Pokémon is nothing more than a game where you beat up a bunch of little kids pets and then steal their lunch money.

And I’ve been playing a lot of Pokémon: Let’s Go Pikachu since I got it for Christmas. So I’ve got a lot of lunch money right now. But there’s something so much more to Pokémon. Something that goes deeper than capturing and pitting animals against one another.

Like all the best Nintendo games — Zelda, Mario, or Metroid — Pokémon allows you to live out the same journey that every great hero has ever embarked on. It follows the same story archetype that some if our oldest and most well-loved stories and myths used to tell their tales.

And you know this archetype. You’ve played it in Zelda or followed it when you watched Luke Skywalker destroy the Death Star. It’s the story arch known as The Hero’s Journey.

Joseph Campbell, a scholar, writer, and lecturer, spent his academic life studying and teaching mythology. And he discovered that the stories, dramas, and myths told throughout human history followed a similar pattern. Where the story came from did not matter. It could have been Greek, Norse, or Mesopotamian. But no matter where those stories came from, they all followed the same tale:

A person known as “The Hero” ventures out into the world facing great trials, and achieves great deeds on behalf of his people.

Gilgamesh, Hercules, Beowulf, Captain America, Luke Skywalker, Harry Potter, and, yes, even Ash Ketchum follow the model of The Hero’s Journey. And here’s how Pokémon follows The Hero’s Journey.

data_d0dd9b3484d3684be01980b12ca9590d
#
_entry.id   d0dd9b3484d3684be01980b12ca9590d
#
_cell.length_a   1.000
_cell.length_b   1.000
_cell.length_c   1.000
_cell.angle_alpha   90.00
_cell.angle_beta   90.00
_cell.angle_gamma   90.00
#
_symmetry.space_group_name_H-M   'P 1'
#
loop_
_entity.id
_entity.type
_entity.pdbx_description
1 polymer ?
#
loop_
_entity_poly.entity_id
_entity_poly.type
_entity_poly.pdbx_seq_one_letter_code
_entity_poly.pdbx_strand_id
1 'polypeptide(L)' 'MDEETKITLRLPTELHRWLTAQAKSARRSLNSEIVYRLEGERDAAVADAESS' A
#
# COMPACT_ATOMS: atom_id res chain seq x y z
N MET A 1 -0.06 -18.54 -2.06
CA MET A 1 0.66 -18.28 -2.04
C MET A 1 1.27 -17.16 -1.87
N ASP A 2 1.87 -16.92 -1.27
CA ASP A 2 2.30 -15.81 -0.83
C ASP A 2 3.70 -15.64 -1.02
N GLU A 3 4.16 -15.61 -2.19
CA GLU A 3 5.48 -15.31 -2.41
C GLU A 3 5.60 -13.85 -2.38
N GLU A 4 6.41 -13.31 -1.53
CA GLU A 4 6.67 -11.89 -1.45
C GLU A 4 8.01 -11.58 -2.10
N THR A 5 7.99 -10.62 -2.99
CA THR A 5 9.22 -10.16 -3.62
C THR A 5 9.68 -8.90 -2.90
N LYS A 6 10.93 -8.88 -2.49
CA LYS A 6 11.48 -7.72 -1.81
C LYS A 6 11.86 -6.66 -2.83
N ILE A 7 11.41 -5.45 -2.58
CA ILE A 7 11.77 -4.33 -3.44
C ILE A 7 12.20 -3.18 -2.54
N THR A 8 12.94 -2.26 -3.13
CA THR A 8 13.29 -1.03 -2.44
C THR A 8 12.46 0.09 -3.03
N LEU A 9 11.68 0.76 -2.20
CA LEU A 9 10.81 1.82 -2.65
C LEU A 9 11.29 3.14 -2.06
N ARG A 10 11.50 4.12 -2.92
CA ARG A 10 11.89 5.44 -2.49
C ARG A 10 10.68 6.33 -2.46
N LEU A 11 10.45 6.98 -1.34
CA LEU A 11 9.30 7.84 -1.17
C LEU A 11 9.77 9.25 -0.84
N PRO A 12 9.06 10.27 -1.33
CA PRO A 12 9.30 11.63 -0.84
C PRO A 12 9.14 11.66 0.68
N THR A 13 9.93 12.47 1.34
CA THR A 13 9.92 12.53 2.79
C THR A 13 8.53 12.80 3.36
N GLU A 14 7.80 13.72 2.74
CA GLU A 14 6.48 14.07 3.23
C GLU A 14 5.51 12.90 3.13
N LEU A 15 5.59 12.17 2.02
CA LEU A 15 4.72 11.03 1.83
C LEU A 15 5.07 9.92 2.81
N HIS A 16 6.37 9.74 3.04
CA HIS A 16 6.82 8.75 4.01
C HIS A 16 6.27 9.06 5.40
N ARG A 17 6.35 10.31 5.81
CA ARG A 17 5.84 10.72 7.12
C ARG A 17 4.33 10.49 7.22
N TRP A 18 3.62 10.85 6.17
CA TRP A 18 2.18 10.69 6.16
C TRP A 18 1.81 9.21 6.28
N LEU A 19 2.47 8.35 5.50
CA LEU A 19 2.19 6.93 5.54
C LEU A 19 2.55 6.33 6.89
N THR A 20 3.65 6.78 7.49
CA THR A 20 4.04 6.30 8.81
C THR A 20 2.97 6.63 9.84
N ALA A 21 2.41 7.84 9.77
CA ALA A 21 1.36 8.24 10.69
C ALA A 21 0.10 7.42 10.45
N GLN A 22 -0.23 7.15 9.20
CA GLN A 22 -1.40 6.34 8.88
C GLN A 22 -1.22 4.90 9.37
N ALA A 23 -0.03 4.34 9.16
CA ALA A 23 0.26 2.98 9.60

Pokémon and The Hero’s Journey

The Ordinary World

This is the beginning of the story where the audience first meets “The Hero.” You’re thrust into their world, their problems, and connected with them on some sympathetic level.

In Star Wars, we see this with Luke as he dreams of more than being a farm boy. In Harry Potter, it’s the establishing of life on Privet Drive. While in Pokémon, your first connection with The Hero is his room.

His room has a bed, a dresser, a computer, and a television with an SNES. Most of these things are items you had in your room too. And that creates a subconscious connection between you and The Hero.

The Call to Adventure

Here “The Hero” is presented with a problem — an adventure.

In Star Wars this happens when Obi-Wan tells Luke he must come with him to Alderaan. In Harry Potter, owls begin dropping off invitations to Hogwarts. Professor Oak is the Obi-Wan in Pokémon when he challenges you to build your Pokédex and become the next Pokémon Master.

Refusal of the Call

In most myths, “The Hero” refuses the call to adventure initially. In Star Wars, Luke refuses Obi-Wan’s proposal to go with him and instead returns home to, well, find his aunt and uncle barbecued. Harry Potter doesn’t refuse the call himself, but the Dursley’s do that for him.

The Hero doesn’t have to directly refuse the call. In some myths, the refusal of the call comes from another character who expresses uncertainty or danger ahead. And in the case of Pokémon, that happens when you try and leave town; Professor Oak stops you, warning that wild Pokémon live in tall grass.

Meeting with the Mentor

The mentor is the wise old man or wizard who encourages “The Hero” to embark on his journey, and who often bestows a magical weapon to The Hero. You know who that is in Star Wars and with Harry Potter, Harry kind of has two mentor’s at first, Hagrid and then eventually the “true” Mentor is Dumbledore.

Yet again, Professor Oak fulfills this by entrusting you with your first Pokémon.

Crossing the Threshold

In mythology, this is the moment where “The Hero” sets out on his quest to begin his adventure. Arriving in Mos Eisley is this for Luke. And for Harry it’s his first trip to Diagon Alley.

Pokémon accomplishes this by having you engage in a quick battle with your rival (you gotta learn how to play before you get out into the world). And then you’re off to catch ’em all by heading north into the tall grass.

Allies, Enemies, and Trials